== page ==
Speaking of spice, I’m at a loss to understand the need for Spicester, and I certainly don’t know why he’s called that. He doesn’t look particularly spicy, and he doesn’t go round throwing spices at people, which in the He-Man universe are the only two reasons why he might have a name like that. Neither, unfortunately, is he especially interesting. The only good thing about him is that Catra clearly doesn’t like him, which was vaguely amusing.
Anyway, this one’s not bad at all, especially if you ignore Spicester. You could definitely do worse.
In which He-Man is subject to sexual harassment in the workplace.
Prince Adam is back on Etheria yet again, but his holiday comes to an end when he and Adora witness the Horde shooting down an unarmed spaceship. They adopt their alter egos and go running off to lend whatever assistance they can, accompanied by Mermista and Frosta, the latter of whom takes an immediate shine to He-Man.
The spaceship has crashed in the Polar Sea, so Hordak takes a bunch of Horde Troopers on a team away day to the Sea to recover it. Of course, our heroes arrive just in the nick of time, and divide their company. He-Man and Frosta occupy themselves with some flirting while they attend to the Horde Troopers, leaving She-Ra and Mermista to dive into the water to rescue the spaceship’s pilot.
Once He-Man has defeated all the Troopers, Frosta leaps on him, with the intention of taking a starring role in Filmation’s first 18-rated cartoon. Unfortunately for her, She-Ra and Mermista reappear with the pilot, and accuse He-Man of molesting Frosta. Once that’s sorted out, He-Man pulls the pilot’s helmet off, revealing a sexy ginger-haired woman. Well, judging by He-Man’s reaction, he thinks she’s sexy. Anyone in their right mind would disagree, but we’ve established on many occasions that He-Man is not in his right mind.
The rebels take the pilot to Whispering Wood, where she introduces herself as Sweet Bee. It’s clear that we’re heading for a love triangle situation, since He-Man clearly can’t do enough for Sweet Bee, while Frosta is prancing about in the background pouting because she can’t get He-Man’s attention. I can’t help but wonder what Teela would say about all this.
Sweet Bee explains that her home sun exploded in a supernova, but her people escaped in a large ship known as the Hive. Sweet Bee was searching for a new world for her people to colonise. He-Man immediately leaps in and volunteers Etheria as a suitable planet, which is a bit rich considering he doesn’t even live there. Sure enough, She-Ra intervenes and points out that if Sweet Bee’s people come to Etheria, they are likely to be enslaved by the Horde.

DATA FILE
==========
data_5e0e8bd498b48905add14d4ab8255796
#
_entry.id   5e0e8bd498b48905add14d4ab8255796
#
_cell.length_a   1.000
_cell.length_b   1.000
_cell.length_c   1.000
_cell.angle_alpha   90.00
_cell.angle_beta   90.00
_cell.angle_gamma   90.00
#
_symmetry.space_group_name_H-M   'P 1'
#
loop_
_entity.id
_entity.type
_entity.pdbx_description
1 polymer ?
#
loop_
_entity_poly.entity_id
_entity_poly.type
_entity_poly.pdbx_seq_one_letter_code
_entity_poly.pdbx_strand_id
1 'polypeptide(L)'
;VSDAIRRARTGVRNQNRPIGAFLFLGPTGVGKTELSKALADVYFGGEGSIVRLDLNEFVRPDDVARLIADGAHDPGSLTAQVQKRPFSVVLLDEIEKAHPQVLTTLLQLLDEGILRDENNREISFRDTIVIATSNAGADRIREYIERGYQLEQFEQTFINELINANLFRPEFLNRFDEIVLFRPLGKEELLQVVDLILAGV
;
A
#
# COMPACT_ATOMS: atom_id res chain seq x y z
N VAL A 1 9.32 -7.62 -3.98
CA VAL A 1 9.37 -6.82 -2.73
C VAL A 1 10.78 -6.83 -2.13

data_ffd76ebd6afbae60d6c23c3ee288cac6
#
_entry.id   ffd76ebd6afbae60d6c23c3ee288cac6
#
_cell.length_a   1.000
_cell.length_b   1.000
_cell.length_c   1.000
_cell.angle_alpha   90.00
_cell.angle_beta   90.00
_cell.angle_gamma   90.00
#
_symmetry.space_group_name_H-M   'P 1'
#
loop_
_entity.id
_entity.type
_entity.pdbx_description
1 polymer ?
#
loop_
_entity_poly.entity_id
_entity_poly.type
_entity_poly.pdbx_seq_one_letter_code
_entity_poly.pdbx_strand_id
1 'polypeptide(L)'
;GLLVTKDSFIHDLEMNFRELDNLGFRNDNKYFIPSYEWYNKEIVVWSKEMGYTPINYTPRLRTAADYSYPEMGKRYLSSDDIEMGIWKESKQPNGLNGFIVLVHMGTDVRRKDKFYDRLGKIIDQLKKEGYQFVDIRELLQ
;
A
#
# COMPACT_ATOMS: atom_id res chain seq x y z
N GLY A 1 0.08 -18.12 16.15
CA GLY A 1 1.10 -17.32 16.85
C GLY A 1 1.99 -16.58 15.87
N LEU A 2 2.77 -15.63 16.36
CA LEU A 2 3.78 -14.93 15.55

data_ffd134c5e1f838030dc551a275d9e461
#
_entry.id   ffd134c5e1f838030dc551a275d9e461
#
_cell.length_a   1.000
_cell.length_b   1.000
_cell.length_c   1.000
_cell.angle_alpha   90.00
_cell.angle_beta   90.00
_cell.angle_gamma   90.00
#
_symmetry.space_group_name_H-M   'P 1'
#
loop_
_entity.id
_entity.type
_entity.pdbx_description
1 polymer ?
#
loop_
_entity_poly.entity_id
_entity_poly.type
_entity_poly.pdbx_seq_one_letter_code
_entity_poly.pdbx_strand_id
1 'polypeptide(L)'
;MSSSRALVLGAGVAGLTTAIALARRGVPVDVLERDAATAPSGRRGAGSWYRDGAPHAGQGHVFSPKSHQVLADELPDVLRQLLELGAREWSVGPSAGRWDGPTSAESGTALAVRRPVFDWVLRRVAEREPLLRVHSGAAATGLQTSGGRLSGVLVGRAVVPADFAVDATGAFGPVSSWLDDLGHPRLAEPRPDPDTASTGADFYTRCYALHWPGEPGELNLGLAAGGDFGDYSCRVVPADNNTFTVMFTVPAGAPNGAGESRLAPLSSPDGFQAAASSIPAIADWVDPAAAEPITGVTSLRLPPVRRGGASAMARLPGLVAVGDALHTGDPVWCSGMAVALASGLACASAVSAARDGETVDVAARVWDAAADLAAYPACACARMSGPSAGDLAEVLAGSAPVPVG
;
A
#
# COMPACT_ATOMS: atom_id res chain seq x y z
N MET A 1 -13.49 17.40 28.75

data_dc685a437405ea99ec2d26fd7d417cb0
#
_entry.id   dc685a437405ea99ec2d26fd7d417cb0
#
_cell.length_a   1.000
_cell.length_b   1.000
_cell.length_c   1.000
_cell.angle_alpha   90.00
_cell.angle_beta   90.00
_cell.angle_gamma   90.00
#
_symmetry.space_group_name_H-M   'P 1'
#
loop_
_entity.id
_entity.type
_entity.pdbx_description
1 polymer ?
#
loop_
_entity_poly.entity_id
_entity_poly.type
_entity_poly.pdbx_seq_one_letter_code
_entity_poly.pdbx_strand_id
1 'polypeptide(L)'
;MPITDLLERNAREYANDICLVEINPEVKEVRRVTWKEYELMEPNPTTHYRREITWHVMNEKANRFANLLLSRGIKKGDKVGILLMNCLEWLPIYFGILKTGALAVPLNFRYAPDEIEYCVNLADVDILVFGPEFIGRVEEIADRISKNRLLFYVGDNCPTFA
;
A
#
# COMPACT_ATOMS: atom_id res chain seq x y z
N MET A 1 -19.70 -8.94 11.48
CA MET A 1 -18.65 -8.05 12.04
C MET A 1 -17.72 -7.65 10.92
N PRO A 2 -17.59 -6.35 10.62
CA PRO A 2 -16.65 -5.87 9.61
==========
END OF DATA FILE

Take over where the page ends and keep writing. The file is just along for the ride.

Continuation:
Once this is explained, Sweet Bee determines that she must warn her people, but Mermista tells her that her spacecraft has been stolen by the Horde. Unbeknownst to the rebels, the situation is much worse than that: Shadow Weaver has disguised herself as Sweet Bee and contacted the Hive, inviting them to come to Etheria to become Hordak’s slaves. She doesn’t mention that last bit.
He-Man, She-Ra, Frosta, Sweet Bee and Mermista all come bounding along to the Fright Zone to recapture the spaceship, and get involved in a super exciting battle, punctuated by amusing little quips and a very pleasing scene in which Frosta rescues He-Man from Shadow Weaver’s magic. It’s even more pleasing because She-Ra takes a back seat and doesn’t really do anything.
At the last moment, however, Hordak destroys the communication equipment and the launching jets of Sweet Bee’s ship, ensuring there is no way to warn the Hive against approaching Etheria. Of course, He-Man and She-Ra have a plan; Sweet Bee gets into the ship, and they throw it into space. Sweet Bee reaches the Hive and they depart, searching for a more suitable home. Once she’s established that Sweet Bee has really gone, Frosta starts draping herself all over He-Man again, much to his discomfort.
In today’s adventure…
Loo-Kee is in the Fright Zone today, probably because he’s a traitor and is planning to sell all the Rebellion’s secrets to Hordak. His moral is that Frosta’s aggressive sexual overtures in today’s episode were way beyond the norms of acceptable workplace behaviour, and he suggests that He-Man should speak to his line manager or consult the union. Okay, okay, I’m lying again. Actually, he advises us that if our family ever moves house, we shouldn’t be sad about it.
So, today we’ve got Adora, Prince Adam, She-Ra, He-Man, Spirit, Swift Wind, Frosta, Sweet Bee, Mermista, some guys from the Hive, Loo-Kee, Hordak, Shadow Weaver, and, of course, some Horde Troopers.
Hordak is the only one dishing out insults today, telling one of his Troopers that it is a “tin dolt” and referring to Sweet Bee as a “bee-brain”. I’m very surprised that we didn’t have Frosta calling Sweet Bee a bitch, but there we go.
Oh No, Bow!
Bow’s not in this episode, for which I’m glad. With all the hormones raging between He-Man, Frosta and Sweet Bee, Bow would undoubtedly achieve Maximum Sleaze.
Does it have the Power?
There must have been something in the water at the Filmation office around about this time in the production history of She-Ra, given we’ve had three episodes involving romance recently. Romeo and Glimmer was the first attempt, while the opening scene of Just the Way You Are also suggested love was in the air between Adam and Glimmer.
Sweet Bee’s Home, though, is definitely the most successful episode concerning this theme, mostly because it’s not sugary-sweet. The only time it approaches saccharine is when Sweet Bee introduces herself and He-Man responds by saying her name is sweet. Even then, the focus of the scene is on Frosta, who is standing in the foreground wiggling her hips crossly and imitating He-Man.
That’s not the only great animation in this episode: whenever Frosta is involved, there’s something entertaining going on. Early on, the scene where He-Man is battling the Horde Troopers at the Polar Sea, he’s essentially battling to keep Frosta off him as well. Pretty much any time Sweet Bee says anything, Frosta can be seen glaring at her. There’s even a moment when Mermista compliments He-Man, and Frosta gives her a death stare, as if to say, “don’t you get involved too”.